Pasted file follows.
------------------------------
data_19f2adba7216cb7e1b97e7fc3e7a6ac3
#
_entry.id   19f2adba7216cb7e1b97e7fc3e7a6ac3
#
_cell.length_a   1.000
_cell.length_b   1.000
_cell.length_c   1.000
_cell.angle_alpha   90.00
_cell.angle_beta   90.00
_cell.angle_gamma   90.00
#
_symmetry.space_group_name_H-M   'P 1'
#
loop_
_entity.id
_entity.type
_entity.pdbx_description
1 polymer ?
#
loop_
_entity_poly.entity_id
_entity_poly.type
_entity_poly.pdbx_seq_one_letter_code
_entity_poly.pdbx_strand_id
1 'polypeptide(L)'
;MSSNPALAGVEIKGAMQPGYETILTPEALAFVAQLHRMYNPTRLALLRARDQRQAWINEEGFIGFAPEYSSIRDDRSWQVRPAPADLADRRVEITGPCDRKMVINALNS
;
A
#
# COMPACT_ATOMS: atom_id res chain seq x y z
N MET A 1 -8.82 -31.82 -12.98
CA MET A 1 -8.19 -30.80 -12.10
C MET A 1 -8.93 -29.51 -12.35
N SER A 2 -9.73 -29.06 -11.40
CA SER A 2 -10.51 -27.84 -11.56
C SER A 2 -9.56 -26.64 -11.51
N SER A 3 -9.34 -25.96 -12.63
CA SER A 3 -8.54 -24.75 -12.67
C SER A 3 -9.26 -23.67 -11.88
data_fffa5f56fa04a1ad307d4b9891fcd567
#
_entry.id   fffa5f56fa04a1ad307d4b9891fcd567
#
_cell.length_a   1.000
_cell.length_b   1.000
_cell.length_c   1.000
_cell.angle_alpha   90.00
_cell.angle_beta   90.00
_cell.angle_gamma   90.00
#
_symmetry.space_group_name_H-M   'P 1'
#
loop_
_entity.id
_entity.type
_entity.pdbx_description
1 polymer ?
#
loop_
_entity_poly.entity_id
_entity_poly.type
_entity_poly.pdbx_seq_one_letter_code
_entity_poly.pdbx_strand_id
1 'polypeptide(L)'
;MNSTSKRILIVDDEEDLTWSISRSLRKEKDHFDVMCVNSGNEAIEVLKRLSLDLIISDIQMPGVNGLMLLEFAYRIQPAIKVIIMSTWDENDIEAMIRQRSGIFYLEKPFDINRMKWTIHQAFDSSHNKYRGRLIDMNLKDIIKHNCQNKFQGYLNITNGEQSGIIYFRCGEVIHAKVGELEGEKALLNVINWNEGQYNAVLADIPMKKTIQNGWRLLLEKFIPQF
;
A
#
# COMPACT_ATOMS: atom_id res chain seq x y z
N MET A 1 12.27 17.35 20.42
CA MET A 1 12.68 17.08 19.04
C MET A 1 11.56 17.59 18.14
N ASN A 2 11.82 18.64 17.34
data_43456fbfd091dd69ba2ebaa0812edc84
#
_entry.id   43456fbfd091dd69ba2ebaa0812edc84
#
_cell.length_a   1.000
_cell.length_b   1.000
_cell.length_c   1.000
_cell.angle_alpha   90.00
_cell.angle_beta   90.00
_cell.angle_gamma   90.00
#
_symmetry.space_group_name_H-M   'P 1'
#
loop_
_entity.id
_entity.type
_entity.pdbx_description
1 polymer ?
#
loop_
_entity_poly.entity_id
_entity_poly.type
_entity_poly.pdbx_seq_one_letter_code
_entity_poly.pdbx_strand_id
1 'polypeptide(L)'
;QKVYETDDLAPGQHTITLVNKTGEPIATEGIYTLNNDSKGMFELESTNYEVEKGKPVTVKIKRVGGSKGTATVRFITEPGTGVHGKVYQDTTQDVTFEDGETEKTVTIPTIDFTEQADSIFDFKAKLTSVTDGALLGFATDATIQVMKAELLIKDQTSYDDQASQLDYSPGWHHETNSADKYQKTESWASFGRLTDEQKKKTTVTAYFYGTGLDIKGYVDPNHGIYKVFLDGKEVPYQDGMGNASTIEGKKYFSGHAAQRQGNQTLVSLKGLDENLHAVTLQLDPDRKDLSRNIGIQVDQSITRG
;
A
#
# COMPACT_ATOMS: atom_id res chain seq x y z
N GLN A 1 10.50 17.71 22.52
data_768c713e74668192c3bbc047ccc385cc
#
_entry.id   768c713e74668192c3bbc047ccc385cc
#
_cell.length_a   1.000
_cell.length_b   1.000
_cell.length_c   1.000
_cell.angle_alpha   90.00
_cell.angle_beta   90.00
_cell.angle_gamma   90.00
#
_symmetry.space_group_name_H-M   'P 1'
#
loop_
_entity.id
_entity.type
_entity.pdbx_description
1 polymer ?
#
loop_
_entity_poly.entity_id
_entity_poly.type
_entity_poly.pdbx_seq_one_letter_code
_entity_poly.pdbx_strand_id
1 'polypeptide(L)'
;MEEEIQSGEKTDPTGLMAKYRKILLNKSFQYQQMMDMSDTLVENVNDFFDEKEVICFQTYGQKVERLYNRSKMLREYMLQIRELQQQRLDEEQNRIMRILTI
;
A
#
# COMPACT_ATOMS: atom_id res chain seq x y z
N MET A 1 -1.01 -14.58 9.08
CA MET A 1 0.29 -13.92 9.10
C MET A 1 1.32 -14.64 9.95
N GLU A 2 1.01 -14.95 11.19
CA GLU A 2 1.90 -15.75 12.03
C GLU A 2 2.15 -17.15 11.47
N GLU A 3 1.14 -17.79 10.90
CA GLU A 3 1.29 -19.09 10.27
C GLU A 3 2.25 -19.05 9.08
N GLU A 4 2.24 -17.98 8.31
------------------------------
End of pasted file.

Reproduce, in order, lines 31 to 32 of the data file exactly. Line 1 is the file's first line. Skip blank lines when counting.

N MET A 1 -8.82 -31.82 -12.98
CA MET A 1 -8.19 -30.80 -12.10